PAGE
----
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When i try to set the Source of WPF Image to a Image file that is ~11MB size and Shot in 14 MeagaPixcel Camera, the memory shoots up to around 170 MB when the image is rendered on the screen and the memory also never comes down after Rendering. If i try to do the same using .Net 2.0 Picturebox control the memory utilized is only .5MB to 1MB. Logically if the file size of an image is 11MB then it should at the maximum occupy only 11MB while rendering right? What is the cause of such behaviour in WPF? and is there any way to dispose the extra junk of memory after the rendering is compeleted on the screen?

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Depending on the original format of the file, it may be decompressing the file in memory and the 'full' size of it is much larger. – Matthew Scharley Jun 30 '09 at 9:26

To answer the first part of your question:

Images shot on digital cameras are stored as jpg files and hence compressed. When read into memory it will be uncompressed. This accounts for the difference in size you are seeing here.

For example a photo shot on a Canon EOS 450 has a file size on disk of 3 MB. It's dimensions are 3072 x 2048. This leads to a size in memory of 3072 * 2048 pixels * 24 bits / pixel = 18,874,368 bytes (does that make sense - I'm never 100% sure of these calculations)

The memory usage won't come down until the object holding the image data falls out of scope and is cleared by the garbage collection.

For example you'll need something along the lines of this code:

using (Image image = Image.FromFile(imageName))
    // Non property item properties
    FileName = imageName;
    PixelFormat = image.PixelFormat;
    Width = image.Size.Width;
    Height = image.Size.Height;

    foreach (PropertyItem pi in image.PropertyItems)
        EXIFPropertyItem exifpi = new EXIFPropertyItem(pi);

Once I've got all the information I need from the image the using statement allows the garbage collection to kick in and free the memory.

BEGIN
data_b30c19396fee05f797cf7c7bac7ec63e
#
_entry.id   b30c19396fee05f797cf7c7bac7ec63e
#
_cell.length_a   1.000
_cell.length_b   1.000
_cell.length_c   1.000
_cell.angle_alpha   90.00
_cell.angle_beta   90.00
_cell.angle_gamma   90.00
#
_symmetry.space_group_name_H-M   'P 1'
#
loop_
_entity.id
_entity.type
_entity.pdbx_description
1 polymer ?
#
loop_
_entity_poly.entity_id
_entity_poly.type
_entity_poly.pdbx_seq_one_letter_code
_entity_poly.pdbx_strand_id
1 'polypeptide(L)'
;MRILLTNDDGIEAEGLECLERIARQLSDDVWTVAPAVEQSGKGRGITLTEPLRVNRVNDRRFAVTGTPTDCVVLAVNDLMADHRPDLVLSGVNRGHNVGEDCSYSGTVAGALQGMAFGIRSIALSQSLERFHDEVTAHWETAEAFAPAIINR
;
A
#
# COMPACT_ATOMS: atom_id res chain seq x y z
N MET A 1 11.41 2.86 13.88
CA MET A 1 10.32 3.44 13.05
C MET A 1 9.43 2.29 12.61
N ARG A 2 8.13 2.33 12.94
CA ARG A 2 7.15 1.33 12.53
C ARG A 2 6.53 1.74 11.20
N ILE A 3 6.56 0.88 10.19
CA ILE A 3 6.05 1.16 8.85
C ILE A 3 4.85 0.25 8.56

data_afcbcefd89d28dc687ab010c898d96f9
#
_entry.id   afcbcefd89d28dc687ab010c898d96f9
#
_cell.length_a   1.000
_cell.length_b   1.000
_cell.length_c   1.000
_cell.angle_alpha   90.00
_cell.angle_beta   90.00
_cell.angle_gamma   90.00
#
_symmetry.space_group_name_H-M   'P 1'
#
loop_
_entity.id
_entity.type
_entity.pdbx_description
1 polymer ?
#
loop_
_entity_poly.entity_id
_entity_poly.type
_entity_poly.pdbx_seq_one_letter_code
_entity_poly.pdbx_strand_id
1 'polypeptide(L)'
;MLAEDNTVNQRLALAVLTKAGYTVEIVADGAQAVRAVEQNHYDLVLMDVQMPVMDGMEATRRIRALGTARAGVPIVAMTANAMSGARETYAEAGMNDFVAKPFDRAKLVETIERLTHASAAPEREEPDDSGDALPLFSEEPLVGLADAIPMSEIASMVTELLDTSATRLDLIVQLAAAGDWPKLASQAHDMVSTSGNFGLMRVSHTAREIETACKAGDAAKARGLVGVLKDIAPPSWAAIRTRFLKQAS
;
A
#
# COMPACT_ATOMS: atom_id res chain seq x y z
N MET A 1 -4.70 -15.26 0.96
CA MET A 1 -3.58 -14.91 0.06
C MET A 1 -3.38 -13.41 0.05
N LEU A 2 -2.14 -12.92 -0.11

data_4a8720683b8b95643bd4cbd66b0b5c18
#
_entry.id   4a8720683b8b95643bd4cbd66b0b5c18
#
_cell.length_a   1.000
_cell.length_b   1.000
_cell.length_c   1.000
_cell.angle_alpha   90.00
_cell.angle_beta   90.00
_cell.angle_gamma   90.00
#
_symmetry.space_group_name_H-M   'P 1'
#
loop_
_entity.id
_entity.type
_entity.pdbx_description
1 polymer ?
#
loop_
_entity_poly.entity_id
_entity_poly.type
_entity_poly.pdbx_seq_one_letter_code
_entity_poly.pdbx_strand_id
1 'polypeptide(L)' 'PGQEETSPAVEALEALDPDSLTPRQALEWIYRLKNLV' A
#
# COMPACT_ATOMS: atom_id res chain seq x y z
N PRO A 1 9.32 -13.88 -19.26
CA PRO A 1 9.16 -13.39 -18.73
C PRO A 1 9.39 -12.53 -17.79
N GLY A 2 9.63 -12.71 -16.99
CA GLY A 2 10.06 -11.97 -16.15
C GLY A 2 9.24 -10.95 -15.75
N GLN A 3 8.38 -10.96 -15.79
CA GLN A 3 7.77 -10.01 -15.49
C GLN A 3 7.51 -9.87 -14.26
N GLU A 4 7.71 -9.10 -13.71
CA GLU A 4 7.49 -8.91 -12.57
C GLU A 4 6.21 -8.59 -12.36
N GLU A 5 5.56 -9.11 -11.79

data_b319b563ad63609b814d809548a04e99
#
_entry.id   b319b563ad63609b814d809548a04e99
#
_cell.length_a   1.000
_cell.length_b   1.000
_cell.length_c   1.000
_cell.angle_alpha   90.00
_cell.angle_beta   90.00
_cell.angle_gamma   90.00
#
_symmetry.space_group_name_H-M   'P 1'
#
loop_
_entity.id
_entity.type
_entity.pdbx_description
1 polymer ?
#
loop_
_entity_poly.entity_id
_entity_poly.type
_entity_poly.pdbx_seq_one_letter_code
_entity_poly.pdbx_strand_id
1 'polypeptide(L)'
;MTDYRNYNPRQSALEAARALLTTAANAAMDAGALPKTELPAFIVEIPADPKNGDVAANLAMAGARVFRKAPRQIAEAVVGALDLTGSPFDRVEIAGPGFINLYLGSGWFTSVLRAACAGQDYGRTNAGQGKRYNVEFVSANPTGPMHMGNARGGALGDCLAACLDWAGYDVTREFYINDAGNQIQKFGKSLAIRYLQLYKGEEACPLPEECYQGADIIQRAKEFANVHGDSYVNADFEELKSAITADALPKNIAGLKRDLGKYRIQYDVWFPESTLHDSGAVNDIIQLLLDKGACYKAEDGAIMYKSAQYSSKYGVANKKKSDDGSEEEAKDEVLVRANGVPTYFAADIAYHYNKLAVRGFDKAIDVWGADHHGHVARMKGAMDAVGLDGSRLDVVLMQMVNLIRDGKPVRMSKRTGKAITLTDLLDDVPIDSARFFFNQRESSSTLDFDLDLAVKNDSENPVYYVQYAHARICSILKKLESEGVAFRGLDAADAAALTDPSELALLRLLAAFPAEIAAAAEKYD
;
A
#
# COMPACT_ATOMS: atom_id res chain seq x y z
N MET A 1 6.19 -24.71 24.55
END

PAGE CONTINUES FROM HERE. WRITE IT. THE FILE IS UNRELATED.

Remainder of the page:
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That's an important thing to realize. Once read from disc and put in an image object (GDI+, normal .NET, or WPF), the image is basically a bitmap instead of jpg/png/gif – colithium Jun 30 '09 at 9:35
Thanks ChrisF Your answer does makes sence thanks, but my doubt is related to the rendering mechanism used in WPF. While creating image using any of the BitmapSource, the momory remains constant, but only when the image is rendered on the screen it takes up all the memory according to the Size of the image. When i compared this with the Picturebox control of .Net 2.0 and set the SizeMode of the Picturebox control to SizeMode.Zoom i can see that it does not use up any memory or what ever memory used up is immediately disposed even if the Picturebox has the Image rendered on it. – Yusuf Shabbir Jun 30 '09 at 14:47
Does the rendering take another copy, while the PictureBox control uses the data directly? I don't know - just suggesting it as a line of inquiry. – ChrisF Jun 30 '09 at 15:21
I am not sure about how exactly the rendering works in Picturebox and the Image control. I think the problem is with the .Net Framework 3.5 and its rendering mechanism. I have posted an issue to the MS Connect team hoping to get a solution from them. In case you find a round-about by then then do let me know. Thanks – Yusuf Shabbir Jul 1 '09 at 6:25

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